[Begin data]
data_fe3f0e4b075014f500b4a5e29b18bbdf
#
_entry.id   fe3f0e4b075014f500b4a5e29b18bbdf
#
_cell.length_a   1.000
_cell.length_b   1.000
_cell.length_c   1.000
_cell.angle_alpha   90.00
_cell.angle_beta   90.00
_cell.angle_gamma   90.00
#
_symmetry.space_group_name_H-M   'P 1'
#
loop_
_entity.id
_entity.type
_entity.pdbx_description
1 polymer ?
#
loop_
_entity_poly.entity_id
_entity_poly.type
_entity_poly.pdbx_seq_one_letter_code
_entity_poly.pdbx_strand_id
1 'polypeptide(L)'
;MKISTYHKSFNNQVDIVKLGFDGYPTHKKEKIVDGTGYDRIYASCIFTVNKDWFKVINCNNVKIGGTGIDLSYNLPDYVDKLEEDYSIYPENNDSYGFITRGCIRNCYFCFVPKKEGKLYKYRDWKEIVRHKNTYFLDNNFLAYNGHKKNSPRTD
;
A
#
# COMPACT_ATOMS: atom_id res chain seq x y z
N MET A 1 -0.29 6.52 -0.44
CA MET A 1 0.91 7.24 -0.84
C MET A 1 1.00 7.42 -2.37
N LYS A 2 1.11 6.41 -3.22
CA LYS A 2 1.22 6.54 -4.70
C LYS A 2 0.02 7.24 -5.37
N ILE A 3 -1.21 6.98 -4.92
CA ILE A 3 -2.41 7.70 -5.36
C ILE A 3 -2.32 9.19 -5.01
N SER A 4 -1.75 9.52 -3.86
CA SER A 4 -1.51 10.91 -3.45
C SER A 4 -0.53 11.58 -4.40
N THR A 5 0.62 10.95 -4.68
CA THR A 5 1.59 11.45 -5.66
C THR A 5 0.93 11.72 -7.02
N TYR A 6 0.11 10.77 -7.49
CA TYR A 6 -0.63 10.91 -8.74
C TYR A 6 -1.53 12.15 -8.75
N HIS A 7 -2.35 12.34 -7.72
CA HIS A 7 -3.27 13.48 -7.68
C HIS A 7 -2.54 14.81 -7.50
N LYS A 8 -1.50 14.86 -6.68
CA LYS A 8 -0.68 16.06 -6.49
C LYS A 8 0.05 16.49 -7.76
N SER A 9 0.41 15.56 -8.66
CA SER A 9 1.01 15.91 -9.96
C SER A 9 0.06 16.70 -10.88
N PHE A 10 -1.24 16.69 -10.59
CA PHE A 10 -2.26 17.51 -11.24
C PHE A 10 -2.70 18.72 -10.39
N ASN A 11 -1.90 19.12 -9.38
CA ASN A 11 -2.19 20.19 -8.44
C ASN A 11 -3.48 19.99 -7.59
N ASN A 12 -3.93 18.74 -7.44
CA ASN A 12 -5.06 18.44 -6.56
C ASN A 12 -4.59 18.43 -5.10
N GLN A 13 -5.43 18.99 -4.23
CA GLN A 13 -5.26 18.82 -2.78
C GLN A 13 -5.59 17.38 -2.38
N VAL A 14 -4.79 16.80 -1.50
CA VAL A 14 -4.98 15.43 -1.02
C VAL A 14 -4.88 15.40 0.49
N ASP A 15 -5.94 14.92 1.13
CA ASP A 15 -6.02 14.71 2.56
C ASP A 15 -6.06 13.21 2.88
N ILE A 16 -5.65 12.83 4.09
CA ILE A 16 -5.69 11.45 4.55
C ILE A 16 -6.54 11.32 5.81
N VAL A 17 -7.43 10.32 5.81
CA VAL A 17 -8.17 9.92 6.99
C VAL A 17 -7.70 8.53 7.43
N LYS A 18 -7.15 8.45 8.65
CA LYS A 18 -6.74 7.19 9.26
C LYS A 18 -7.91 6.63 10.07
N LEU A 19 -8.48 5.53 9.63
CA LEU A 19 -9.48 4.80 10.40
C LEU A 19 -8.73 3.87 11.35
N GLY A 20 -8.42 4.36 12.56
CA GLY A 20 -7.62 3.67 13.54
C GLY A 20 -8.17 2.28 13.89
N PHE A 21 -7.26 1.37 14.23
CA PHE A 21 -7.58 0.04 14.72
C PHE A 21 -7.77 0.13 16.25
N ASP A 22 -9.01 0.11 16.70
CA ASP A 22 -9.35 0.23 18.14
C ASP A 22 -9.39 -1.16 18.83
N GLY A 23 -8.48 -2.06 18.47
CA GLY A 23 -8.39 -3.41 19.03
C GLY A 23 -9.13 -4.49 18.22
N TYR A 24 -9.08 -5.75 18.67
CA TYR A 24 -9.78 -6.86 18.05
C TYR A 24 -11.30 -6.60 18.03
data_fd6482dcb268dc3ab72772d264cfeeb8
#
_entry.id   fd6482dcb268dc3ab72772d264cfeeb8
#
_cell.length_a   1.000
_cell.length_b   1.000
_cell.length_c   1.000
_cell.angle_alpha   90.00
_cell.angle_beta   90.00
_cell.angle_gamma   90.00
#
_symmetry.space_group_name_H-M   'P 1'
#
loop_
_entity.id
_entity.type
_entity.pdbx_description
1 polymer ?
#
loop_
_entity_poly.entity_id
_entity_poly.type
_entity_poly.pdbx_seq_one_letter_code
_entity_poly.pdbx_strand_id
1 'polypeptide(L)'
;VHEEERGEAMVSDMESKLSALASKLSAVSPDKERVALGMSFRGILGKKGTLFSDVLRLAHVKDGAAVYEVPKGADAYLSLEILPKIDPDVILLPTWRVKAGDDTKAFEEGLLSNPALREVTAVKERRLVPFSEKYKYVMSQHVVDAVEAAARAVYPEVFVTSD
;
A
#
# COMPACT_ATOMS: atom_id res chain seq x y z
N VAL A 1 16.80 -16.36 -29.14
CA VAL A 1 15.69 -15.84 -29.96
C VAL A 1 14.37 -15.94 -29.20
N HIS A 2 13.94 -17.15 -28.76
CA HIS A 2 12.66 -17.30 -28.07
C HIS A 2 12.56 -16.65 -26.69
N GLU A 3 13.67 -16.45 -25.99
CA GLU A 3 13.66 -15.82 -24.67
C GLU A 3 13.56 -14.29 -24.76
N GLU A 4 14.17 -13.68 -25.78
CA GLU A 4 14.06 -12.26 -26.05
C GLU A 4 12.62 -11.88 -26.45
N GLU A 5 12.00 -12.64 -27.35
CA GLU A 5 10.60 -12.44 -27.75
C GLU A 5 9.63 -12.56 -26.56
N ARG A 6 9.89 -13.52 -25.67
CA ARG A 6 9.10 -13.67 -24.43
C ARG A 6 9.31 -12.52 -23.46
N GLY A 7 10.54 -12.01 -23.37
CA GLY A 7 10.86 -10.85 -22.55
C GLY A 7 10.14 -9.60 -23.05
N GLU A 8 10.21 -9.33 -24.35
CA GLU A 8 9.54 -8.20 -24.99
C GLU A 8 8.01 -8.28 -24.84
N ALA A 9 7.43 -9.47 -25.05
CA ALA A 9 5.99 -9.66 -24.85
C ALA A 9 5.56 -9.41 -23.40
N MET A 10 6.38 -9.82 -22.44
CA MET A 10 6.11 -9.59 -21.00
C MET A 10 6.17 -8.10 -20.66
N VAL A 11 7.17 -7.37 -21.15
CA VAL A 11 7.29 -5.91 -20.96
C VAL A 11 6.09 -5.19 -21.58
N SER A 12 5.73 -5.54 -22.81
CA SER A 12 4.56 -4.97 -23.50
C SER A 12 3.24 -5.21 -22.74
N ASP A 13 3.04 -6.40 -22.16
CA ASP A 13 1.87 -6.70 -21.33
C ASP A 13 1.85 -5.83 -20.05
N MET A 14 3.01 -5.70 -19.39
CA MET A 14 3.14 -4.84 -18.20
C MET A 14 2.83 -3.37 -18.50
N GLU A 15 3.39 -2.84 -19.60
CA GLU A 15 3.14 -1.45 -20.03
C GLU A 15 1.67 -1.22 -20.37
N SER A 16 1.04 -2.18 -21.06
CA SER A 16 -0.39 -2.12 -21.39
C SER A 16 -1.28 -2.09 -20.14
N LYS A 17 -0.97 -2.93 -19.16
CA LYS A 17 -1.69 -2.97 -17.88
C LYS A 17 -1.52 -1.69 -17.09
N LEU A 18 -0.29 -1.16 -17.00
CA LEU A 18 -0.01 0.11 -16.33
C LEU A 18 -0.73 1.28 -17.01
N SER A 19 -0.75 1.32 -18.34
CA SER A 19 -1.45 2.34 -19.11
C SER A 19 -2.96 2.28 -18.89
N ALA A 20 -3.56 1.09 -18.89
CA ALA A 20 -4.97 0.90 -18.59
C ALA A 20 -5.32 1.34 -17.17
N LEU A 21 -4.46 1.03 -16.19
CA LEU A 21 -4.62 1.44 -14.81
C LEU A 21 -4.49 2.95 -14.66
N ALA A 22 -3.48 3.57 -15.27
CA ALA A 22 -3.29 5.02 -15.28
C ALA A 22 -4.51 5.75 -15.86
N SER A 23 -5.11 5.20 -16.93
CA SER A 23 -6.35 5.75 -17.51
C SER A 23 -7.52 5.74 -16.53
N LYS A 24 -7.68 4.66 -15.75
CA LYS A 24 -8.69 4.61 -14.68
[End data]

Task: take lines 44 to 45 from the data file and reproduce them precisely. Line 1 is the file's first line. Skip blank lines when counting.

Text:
CA THR A 5 1.59 11.45 -5.66
C THR A 5 0.93 11.72 -7.02